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Eyes Wide Shut


If you snore, or suffer from daytime drowsiness or bouts of debilitating insomnia, you’re not alone. In fact, approximately 80 million Americans are affected by some form of sleep disorder. Unfortunately, insufficient sleep can take a toll on a person’s mental and physical health, leading to weight gain, forgetfulness, irritability, depression, impaired job performance and relationship problems. Certain sleep disturbances can be signs of more serious health problems.

“Sleep is critically important because it is reparative to the body and mind,” says Dr. Julie Johnson founder and director of The Plymouth Center for Behavioral Health, LLC. “Therapy can help with the worries that keep people up at night and can offer techniques to help quiet the mind, such as relaxation and meditation skills.” Johnson also stresses the importance of “sleep hygiene,” which refers to a nightly routine that promotes sleep. Recommendations include limiting caffeine, food and alcohol, exercise and use of electronic devices before bedtime. Other suggestions include going to bed and waking at the same time and creating a soothing bedroom environment.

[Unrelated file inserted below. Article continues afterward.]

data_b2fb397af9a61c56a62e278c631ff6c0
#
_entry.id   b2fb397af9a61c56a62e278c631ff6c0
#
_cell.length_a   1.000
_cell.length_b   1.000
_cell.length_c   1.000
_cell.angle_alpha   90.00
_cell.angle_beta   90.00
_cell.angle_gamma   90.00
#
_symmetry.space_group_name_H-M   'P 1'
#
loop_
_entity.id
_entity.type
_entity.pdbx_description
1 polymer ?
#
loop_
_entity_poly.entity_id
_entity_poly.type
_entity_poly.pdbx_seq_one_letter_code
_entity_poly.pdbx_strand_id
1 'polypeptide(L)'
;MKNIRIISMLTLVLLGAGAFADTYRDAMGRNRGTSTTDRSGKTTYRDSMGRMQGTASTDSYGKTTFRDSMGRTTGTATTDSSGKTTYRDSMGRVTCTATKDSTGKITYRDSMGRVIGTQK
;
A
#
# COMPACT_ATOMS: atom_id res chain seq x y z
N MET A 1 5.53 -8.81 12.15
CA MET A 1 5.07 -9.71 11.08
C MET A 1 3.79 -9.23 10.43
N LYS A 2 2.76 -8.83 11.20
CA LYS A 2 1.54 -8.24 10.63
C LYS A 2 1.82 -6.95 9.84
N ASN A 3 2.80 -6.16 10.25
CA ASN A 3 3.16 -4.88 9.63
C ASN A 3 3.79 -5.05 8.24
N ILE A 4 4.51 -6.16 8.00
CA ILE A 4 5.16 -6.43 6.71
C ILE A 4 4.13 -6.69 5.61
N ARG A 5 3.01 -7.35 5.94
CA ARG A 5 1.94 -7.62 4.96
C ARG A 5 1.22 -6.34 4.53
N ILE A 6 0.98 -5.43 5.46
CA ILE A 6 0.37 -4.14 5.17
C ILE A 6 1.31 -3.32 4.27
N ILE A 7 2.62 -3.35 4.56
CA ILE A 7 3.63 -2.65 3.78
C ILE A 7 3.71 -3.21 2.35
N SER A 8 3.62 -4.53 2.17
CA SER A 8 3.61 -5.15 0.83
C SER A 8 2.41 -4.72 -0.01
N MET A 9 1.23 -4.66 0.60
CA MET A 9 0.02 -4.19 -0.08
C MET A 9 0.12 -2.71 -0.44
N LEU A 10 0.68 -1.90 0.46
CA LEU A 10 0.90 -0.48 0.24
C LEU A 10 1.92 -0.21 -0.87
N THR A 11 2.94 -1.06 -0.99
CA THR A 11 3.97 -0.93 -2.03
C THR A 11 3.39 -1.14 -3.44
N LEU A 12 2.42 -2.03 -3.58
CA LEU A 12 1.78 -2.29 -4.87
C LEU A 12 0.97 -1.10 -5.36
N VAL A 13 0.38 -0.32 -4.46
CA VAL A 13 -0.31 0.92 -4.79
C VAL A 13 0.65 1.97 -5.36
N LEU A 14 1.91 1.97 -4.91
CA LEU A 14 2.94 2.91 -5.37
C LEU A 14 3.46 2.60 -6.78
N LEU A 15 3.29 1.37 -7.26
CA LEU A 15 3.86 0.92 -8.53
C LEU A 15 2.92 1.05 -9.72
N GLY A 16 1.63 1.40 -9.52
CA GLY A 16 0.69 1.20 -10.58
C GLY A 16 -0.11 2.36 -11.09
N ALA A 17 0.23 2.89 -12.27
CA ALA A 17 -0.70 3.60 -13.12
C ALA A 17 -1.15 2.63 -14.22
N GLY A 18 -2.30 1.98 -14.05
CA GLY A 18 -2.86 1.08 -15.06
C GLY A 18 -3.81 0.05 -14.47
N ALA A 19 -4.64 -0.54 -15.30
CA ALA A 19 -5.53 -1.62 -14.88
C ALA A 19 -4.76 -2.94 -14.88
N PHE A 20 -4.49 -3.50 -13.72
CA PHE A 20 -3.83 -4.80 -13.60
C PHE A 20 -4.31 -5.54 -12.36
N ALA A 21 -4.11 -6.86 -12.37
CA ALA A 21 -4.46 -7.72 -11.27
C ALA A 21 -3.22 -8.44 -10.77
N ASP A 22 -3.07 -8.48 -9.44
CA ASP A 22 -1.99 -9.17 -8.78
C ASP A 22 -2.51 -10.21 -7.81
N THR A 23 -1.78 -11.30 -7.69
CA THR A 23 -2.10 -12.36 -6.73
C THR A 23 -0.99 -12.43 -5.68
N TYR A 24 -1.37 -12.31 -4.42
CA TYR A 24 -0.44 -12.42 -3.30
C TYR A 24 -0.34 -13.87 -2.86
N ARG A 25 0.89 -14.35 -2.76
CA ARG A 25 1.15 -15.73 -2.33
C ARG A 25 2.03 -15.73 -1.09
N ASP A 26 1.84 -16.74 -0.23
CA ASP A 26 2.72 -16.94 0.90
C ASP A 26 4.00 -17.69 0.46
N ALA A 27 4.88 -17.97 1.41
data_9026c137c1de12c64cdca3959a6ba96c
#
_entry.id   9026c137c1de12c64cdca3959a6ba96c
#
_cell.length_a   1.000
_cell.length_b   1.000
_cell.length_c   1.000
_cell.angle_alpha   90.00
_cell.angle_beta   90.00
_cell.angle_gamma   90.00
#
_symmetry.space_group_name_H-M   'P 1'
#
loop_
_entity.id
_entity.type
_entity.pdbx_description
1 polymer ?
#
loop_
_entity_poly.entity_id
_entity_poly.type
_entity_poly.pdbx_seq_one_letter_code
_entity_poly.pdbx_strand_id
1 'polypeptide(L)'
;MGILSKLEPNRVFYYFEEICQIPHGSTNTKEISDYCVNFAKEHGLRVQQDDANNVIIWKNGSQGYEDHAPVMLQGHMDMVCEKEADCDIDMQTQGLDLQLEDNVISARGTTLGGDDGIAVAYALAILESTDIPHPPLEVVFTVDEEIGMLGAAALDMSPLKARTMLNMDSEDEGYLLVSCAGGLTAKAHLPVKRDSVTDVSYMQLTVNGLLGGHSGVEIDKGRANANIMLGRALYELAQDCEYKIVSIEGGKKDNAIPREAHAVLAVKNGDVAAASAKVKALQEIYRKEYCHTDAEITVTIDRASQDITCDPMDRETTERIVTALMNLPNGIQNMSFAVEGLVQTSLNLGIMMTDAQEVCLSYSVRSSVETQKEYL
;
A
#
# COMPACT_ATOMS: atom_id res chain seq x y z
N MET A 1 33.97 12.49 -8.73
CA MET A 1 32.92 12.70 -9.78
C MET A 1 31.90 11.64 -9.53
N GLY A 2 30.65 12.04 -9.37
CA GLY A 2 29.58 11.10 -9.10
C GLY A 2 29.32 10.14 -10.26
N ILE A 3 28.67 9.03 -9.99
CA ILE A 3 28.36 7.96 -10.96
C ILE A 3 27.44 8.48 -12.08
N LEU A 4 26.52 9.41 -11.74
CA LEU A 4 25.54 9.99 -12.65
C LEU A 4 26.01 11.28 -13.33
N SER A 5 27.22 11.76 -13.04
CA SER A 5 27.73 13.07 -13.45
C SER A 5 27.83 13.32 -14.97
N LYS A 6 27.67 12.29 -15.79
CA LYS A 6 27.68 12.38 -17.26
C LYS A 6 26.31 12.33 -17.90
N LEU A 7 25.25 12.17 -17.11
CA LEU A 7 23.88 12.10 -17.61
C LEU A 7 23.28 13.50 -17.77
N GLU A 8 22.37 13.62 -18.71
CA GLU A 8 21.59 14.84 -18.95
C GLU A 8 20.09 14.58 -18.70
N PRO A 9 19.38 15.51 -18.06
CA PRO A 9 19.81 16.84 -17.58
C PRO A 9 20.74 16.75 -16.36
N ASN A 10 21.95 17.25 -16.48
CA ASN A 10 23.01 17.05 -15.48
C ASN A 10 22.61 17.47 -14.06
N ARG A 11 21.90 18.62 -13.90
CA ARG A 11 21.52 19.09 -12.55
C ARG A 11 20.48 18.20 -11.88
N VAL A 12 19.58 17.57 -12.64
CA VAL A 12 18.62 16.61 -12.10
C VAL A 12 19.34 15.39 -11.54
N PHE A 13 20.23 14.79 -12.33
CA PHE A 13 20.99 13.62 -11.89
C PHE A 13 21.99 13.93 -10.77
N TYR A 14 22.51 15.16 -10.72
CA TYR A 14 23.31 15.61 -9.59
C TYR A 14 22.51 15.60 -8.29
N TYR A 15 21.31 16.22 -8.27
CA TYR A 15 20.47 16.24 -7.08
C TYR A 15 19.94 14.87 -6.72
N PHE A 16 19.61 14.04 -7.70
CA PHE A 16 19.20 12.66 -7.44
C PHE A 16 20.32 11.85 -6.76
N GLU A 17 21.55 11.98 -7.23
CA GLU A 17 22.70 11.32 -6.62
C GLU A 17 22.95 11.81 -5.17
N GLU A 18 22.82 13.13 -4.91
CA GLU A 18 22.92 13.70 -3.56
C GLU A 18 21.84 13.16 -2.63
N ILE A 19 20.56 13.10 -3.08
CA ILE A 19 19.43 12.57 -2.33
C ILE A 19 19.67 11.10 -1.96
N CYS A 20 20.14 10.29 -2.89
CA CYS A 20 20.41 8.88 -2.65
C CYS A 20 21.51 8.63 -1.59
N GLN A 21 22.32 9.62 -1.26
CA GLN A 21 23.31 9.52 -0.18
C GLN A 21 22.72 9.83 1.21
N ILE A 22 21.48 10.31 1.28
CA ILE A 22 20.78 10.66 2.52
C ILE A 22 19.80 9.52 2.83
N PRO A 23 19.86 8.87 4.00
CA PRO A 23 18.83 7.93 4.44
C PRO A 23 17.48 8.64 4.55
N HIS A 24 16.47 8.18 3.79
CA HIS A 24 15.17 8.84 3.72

South Shore Hospital’s Sleep Center helps pinpoint the causes of a wide range of sleep disorders like insomnia, sleep apnea, restless legs syndrome and narcolepsy through in-lab sleep studies. According to neurodiagnostics supervisor Linda Murphy, there can be medical reasons for insomnia, such as stomach issues, endocrine problems, allergies, arthritis or neurological problems. Loud, chronic snoring can be a sign of sleep apnea, a condition commonly affiliated with cardiovascular problems. “If a person is experiencing excessive daytime fatigue or having trouble sleeping at night,” says Murphy, “they should let their primary care doctor know as they may refer them for a sleep study or to a sleep specialist.”

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